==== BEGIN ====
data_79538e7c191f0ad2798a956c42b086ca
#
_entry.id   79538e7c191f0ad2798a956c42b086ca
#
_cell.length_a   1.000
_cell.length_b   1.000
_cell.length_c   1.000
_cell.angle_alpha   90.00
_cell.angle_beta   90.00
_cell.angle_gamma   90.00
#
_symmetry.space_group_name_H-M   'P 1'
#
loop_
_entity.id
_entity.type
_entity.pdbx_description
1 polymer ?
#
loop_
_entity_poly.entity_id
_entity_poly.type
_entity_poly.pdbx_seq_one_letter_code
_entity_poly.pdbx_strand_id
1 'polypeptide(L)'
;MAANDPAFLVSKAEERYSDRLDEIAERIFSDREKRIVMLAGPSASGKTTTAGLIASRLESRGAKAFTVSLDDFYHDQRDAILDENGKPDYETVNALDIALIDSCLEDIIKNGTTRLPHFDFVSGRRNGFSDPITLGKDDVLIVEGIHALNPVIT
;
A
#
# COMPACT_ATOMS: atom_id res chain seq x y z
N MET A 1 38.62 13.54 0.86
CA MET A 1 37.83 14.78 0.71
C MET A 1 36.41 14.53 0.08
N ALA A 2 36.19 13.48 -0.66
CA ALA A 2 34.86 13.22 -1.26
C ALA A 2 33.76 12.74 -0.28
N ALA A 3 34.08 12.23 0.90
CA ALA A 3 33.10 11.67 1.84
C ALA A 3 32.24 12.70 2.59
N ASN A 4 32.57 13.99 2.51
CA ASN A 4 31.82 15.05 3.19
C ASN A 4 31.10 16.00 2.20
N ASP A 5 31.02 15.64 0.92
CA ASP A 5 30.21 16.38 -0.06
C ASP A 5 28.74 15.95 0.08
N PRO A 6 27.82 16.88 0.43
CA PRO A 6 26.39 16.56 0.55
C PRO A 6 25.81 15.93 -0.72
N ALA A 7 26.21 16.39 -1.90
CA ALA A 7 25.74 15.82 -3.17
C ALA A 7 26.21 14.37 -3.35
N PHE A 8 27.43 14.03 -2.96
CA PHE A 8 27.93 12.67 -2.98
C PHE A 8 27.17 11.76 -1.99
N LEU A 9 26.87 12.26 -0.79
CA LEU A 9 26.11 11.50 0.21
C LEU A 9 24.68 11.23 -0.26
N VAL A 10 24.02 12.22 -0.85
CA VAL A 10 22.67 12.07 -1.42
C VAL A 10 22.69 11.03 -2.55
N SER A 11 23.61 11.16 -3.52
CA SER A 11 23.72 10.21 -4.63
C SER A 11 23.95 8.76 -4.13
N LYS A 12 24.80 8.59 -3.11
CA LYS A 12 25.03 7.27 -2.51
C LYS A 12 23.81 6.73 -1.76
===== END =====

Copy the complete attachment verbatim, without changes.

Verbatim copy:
data_79538e7c191f0ad2798a956c42b086ca
#
_entry.id   79538e7c191f0ad2798a956c42b086ca
#
_cell.length_a   1.000
_cell.length_b   1.000
_cell.length_c   1.000
_cell.angle_alpha   90.00
_cell.angle_beta   90.00
_cell.angle_gamma   90.00
#
_symmetry.space_group_name_H-M   'P 1'
#
loop_
_entity.id
_entity.type
_entity.pdbx_description
1 polymer ?
#
loop_
_entity_poly.entity_id
_entity_poly.type
_entity_poly.pdbx_seq_one_letter_code
_entity_poly.pdbx_strand_id
1 'polypeptide(L)'
;MAANDPAFLVSKAEERYSDRLDEIAERIFSDREKRIVMLAGPSASGKTTTAGLIASRLESRGAKAFTVSLDDFYHDQRDAILDENGKPDYETVNALDIALIDSCLEDIIKNGTTRLPHFDFVSGRRNGFSDPITLGKDDVLIVEGIHALNPVIT
;
A
#
# COMPACT_ATOMS: atom_id res chain seq x y z
N MET A 1 38.62 13.54 0.86
CA MET A 1 37.83 14.78 0.71
C MET A 1 36.41 14.53 0.08
N ALA A 2 36.19 13.48 -0.66
CA ALA A 2 34.86 13.22 -1.26
C ALA A 2 33.76 12.74 -0.28
N ALA A 3 34.08 12.23 0.90
CA ALA A 3 33.10 11.67 1.84
C ALA A 3 32.24 12.70 2.59
N ASN A 4 32.57 13.99 2.51
CA ASN A 4 31.82 15.05 3.19
C ASN A 4 31.10 16.00 2.20
N ASP A 5 31.02 15.64 0.92
CA ASP A 5 30.21 16.38 -0.06
C ASP A 5 28.74 15.95 0.08
N PRO A 6 27.82 16.88 0.43
CA PRO A 6 26.39 16.56 0.55
C PRO A 6 25.81 15.93 -0.72
N ALA A 7 26.21 16.39 -1.90
CA ALA A 7 25.74 15.82 -3.17
C ALA A 7 26.21 14.37 -3.35
N PHE A 8 27.43 14.03 -2.96
CA PHE A 8 27.93 12.67 -2.98
C PHE A 8 27.17 11.76 -1.99
N LEU A 9 26.87 12.26 -0.79
CA LEU A 9 26.11 11.50 0.21
C LEU A 9 24.68 11.23 -0.26
N VAL A 10 24.02 12.22 -0.85
CA VAL A 10 22.67 12.07 -1.42
C VAL A 10 22.69 11.03 -2.55
N SER A 11 23.61 11.16 -3.52
CA SER A 11 23.72 10.21 -4.63
C SER A 11 23.95 8.76 -4.13
N LYS A 12 24.80 8.59 -3.11
CA LYS A 12 25.03 7.27 -2.51
C LYS A 12 23.81 6.73 -1.76